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rental crisis

'It's clearly not working': TDs hit out at Rent Pressure Zone laws as prices continue to soar

The latest quarterly report found that the average monthly rent nationwide is €1,334.

A NUMBER OF politicians have criticised rent control laws following a new report outlining that rents in every county in Ireland rose by 11.3% in the year to September. 

The latest quarterly report found that the average monthly rent nationwide is €1,334, which is €304 higher per month than at the Celtic Tiger peak. 

In Dublin, rents are now 36% higher than their previous peak a decade ago, with people now paying €520 more to rent in the capital. 

Meanwhile, in Limerick city rents were 20.3% higher than a year ago and 19.7% higher in Waterford. Galway saw a somewhat smaller increase of 16.1%, while in Cork, rents rose by 13.7% in the same period. Outside the five main cities, rents rose by an average of 10.6%.

The lowest average rents were found in Leitrim (€577) and Donegal (€628). 

In light of the reports of continued increased rents across the country, politicians and housing experts have today come out to criticise Ireland’s current rent control laws. 

Rent Pressure Zones

Rent Pressure Zone (RPZs) laws were first introduced in December 2016 by then-Housing Minister Simon Coveney to tackle spiralling rents.

Under the legislation, annual rent rises were capped at 4% in certain areas.

RPZs are located in areas of the country where rents are highest and where households have the greatest difficulty finding affordable accommodation. 

There are currently five Local Authority areas and 16 Local Electoral Areas which have been designated as Rent Pressure Zones. These can be found here


The laws surrounding RPZs have come in for criticism today as a result of the new rental data. 

Sinn Féin’s housing spokesperson Eoin Ó Broin TD said that the 11.3% annual rise in rent prices across the State demonstrates that RPZs are failing to protect new entrants to the market. 

1398 Eoin O Broin_90553706 Sinn Féin housing spokesperson Eoin Ó Broin Leah Farrell Leah Farrell

It must be noted at this point that, under the current laws, a landlord can evict a tenant and raise the rent above the limits if substantial refurbishment is carried out on the property.

Properties within RPZs are also exempt from the 4% restriction if they have not been let at any time in the previous two years. has previously reported that there have been multiple warnings and anecdotal reports that landlords are using this clause to evict tenants, carry out minor refurbishments and then charging new tenants significantly higher rents.

“Rent Pressure Zones are clearly not working for new entrants to the rental market or people who have to move,” Ó Broin said. 

The Rent Pressure Zone legislation is failing new entrants to the rental market. Asking for new lets are very clearly circumventing the 4% cap and this is adding to the housing affordability crisis.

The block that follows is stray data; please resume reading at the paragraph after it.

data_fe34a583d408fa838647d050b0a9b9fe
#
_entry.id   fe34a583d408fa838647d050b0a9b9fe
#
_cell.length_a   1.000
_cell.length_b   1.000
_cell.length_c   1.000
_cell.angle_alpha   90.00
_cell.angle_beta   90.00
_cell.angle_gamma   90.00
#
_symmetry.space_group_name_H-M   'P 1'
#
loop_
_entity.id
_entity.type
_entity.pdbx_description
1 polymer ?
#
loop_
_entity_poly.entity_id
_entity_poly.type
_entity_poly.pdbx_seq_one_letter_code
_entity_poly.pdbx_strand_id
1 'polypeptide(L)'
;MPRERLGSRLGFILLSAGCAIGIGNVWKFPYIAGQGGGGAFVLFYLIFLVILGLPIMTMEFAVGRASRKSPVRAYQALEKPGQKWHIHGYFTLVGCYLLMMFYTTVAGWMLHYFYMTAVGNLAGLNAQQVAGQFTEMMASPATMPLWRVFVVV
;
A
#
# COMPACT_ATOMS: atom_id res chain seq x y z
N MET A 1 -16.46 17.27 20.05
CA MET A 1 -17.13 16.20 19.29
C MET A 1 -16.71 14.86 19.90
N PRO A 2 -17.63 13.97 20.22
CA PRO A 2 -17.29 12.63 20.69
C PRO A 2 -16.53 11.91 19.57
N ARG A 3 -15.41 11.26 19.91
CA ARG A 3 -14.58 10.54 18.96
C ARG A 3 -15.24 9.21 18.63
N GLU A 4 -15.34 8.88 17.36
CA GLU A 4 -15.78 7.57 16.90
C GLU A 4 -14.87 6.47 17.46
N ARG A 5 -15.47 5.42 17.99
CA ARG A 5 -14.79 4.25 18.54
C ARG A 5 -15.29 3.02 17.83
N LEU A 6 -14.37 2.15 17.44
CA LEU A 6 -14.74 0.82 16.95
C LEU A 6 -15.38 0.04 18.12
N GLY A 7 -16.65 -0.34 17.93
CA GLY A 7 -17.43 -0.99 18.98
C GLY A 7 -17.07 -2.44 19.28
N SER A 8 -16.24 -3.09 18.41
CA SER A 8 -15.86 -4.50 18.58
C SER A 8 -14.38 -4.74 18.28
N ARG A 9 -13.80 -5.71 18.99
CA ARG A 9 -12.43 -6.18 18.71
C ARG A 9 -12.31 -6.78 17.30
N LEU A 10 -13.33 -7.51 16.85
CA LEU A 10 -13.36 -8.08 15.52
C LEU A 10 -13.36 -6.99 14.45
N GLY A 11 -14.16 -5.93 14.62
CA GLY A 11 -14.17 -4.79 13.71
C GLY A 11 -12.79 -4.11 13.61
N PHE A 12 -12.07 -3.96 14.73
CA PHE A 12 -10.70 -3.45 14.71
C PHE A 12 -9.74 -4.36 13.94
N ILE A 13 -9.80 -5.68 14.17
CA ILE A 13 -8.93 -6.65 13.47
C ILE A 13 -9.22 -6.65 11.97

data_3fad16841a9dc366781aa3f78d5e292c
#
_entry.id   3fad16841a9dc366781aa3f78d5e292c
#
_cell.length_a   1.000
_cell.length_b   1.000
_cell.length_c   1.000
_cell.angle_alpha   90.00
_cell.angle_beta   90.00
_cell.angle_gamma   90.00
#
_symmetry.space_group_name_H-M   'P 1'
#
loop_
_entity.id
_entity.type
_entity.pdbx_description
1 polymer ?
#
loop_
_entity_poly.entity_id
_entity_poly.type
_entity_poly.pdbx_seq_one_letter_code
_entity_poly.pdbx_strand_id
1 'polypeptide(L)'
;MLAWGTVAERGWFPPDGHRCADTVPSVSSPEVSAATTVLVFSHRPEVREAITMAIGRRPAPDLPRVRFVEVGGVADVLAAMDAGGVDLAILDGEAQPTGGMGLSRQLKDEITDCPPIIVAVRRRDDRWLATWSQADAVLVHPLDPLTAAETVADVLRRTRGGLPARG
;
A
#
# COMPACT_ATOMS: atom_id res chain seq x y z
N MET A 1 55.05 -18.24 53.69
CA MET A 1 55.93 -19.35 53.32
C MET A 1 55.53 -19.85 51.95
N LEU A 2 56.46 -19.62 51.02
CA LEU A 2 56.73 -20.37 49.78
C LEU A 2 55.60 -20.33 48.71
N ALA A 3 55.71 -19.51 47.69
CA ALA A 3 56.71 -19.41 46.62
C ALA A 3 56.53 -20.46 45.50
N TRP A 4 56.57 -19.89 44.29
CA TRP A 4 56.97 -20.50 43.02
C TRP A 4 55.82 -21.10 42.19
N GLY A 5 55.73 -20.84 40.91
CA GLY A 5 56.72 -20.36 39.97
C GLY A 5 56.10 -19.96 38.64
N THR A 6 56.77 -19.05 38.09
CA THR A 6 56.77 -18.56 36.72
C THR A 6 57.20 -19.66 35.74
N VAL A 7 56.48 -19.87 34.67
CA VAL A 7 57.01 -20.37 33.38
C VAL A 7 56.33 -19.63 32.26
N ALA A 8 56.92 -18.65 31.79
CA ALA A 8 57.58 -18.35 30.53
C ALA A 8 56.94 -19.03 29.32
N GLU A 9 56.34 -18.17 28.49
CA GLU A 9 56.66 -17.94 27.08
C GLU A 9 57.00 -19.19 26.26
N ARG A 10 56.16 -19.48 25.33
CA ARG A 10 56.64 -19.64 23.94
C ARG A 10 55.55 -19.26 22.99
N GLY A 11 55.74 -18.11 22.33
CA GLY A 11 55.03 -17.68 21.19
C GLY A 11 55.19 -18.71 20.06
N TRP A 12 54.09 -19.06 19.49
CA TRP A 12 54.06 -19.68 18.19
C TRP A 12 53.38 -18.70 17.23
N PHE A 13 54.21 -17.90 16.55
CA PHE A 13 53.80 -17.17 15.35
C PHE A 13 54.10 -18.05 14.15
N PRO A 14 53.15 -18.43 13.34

Ó Broin called for an immediate three-year rent freeze to be introduced, alongside tax reliefs for tenants, as he said “the time for a measured response to this crisis has long passed”. 

Echoing the words of Ó Broin, Labour’s housing spokesperson Jan O’Sullivan TD said that RPZs are “clearly not working”. 

“Quite simply, RPZs are not working and must be scrapped. What we need instead is a nationwide control on rents that links them to the cost of living as Labour proposed in a Bill that was voted down by the government more than two years ago,” O’Sullivan said. 

“I would now go further, because the situation is so desperate for so many people, and impose a freeze on increases until there is some stability in the market, particularly in our cities.” 

Similarly, Social Democrats co-leader Catherine Murphy has also said that an emergency rent freeze is the only way to address the rising rent issue. 

“There is no way that ordinary workers, people with families and young people, can continue to pay rents at these astronomical levels,” Murphy said. 

22/1/2018 Housing Issues Minister for Housing Eoghan Murphy Leah Farrell Leah Farrell

Government response

In April, Housing Minister Eoghan Murphy announced proposed new measures that would form part of the new Residential Tenancies Bill. 

Among these is a planned law making it an offence for landlords with properties in RPZs to raise the rent above the legally allowed 4%.

“What we’re bringing now is a sanctions regime making it a criminal offence, that we’ll follow with a number of measures that will be allowed to be implemented by the RTB (Residential Tenancies Board) including fines,” Murphy told reporters. 

At the time, Murphy said that the fine being considered would be in the region of €15,000.

Note: Journal Media Ltd has shareholders in common with publisher Distilled Media Group.

With reporting by Cormac Fitzgerald and Adam Daly

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